WILTSHIRE continues to be one of the safest places to live in the country, according to new crime figures released by the Office of National Statistics.

They show the Covid-19 pandemic restrictions played an important part in significantly reducing the number of some crimes, such as shoplifting, theft, burglary, robbery and vehicle offences.

Wiltshire Police recorded a 16.5 per cent reduction in the volume of crime for the 12 months to December 2020 in comparison with a national decrease of 7.8 per cent.

Comparing Wiltshire Police’s statistics against the previous year, the figures show public order offences increased by 18 per cent from the previous year, (2,871 to 3,397) in the 12 months to December 2020.

Incidents of stalking and harassment showed a 10 per cent increase (2,896 to 3,200), while domestic abuse saw a 10 per cent rise and recorded instances of hate crime saw a 26 per cent increase (836 compared to 665).

A number of crimes showed a significant decrease, including: shoplifting (-47 per cent), all other theft offences (-35 per cent), burglary (-34 per cent), theft from the person (-47 per cent), robbery (-19 per cent) and vehicle offences (-16 per cent).

Chief Constable Kier Pritchard said that last year Wiltshire Police recorded the lowest volume of crime per head of population in the country and compared with similarly sized forces – which suggests that Wiltshire continues to be one of the safest places in the country.

The volume of recorded crime for Wiltshire was 51.1 crimes per 1,000 residents - significantly below the average for forces which have similar size and population which showed an average of 66.5 crimes per 1000 residents.

Mr Pritchard said: “Clearly the latest crime statistics should be seen within the context of the Coronavirus pandemic which has had a huge impact on every aspect of policing throughout Wiltshire and Swindon over this time period.

"It’s a tribute to the officers, staff and volunteers working for Wiltshire Police who have adapted to this unprecedented challenge to continue to carry out their duties to such a high standard.

“While there is always room for improvement, there is much to be positive about - especially our performance in reducing the volume of crime, in comparison with the national average and against other similarly sized forces.

“As always, statistics don’t always tell the full story. It is important to highlight that our activities against organised criminal groups and county lines gangs remain a priority and are reflected in the figures which show increased reports of drug possession.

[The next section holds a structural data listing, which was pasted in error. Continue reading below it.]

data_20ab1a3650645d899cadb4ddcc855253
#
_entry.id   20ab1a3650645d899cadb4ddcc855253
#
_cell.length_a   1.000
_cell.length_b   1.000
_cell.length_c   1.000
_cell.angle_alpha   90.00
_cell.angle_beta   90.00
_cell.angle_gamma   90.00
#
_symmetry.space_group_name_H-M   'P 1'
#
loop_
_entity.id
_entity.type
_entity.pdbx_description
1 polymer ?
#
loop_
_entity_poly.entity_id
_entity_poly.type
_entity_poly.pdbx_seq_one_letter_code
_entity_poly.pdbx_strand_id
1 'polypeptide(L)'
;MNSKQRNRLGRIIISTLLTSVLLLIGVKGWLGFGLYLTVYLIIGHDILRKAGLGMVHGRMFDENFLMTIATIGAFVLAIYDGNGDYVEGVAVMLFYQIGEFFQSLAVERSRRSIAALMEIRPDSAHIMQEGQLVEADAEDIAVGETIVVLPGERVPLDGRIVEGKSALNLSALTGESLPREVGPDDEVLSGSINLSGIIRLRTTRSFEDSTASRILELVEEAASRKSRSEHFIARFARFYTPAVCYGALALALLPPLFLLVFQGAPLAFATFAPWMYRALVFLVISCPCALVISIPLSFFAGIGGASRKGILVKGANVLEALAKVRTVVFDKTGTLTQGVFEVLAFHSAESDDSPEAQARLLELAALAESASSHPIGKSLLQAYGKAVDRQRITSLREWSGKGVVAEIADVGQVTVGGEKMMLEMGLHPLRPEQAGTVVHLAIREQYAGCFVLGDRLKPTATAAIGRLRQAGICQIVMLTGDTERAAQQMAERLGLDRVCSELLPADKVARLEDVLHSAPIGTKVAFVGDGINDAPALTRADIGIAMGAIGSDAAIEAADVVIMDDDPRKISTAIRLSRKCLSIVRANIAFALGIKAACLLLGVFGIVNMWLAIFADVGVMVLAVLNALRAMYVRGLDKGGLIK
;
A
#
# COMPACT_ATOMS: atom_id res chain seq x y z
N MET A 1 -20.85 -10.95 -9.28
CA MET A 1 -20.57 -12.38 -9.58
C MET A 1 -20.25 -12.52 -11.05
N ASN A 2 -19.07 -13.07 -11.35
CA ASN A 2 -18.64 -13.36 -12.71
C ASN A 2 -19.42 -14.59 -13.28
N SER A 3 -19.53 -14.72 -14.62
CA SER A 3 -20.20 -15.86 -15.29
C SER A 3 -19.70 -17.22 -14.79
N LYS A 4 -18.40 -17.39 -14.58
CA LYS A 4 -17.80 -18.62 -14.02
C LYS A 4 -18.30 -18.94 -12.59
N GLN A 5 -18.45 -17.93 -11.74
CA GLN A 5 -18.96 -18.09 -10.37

"Our drive to robustly identify and log instances of stalking and harassment as well as awareness campaigns around domestic abuse may have been an important factor in our higher number of reported cases.

“The drop in a wide range of other crime areas, from robbery to burglary, while no doubt influenced by lockdown restrictions are also a reflection of dedicated, professional and skilled police work.

“The people we serve in Swindon and Wiltshire can be assured that we continue to relentlessly tackle criminality in our area and address the priorities set out by the Police and Crime Commissioner to ensure that our communities are safe places in which to live and work.”

Mr Pritchard said that, for context, it is important to note that due to changes in recording around stalking and harassment, the Force is much better at identifying and logging these crimes.

"Additionally, the Force has promoted greater awareness of these crimes as well as encouraging greater reporting of domestic abuse and hate crime which has resulted in the public being better informed about reporting such matters.

"Possession of drugs showed an increase of 14 per cent (1,229 compared to 1,078) on last year’s recorded crimes and, to some extent, this reflects the successes of operational activity to counter County Lines drug offences being carried out across the Force area during this period.

"It is worth noting that drug trafficking showed a 12 per cent decrease."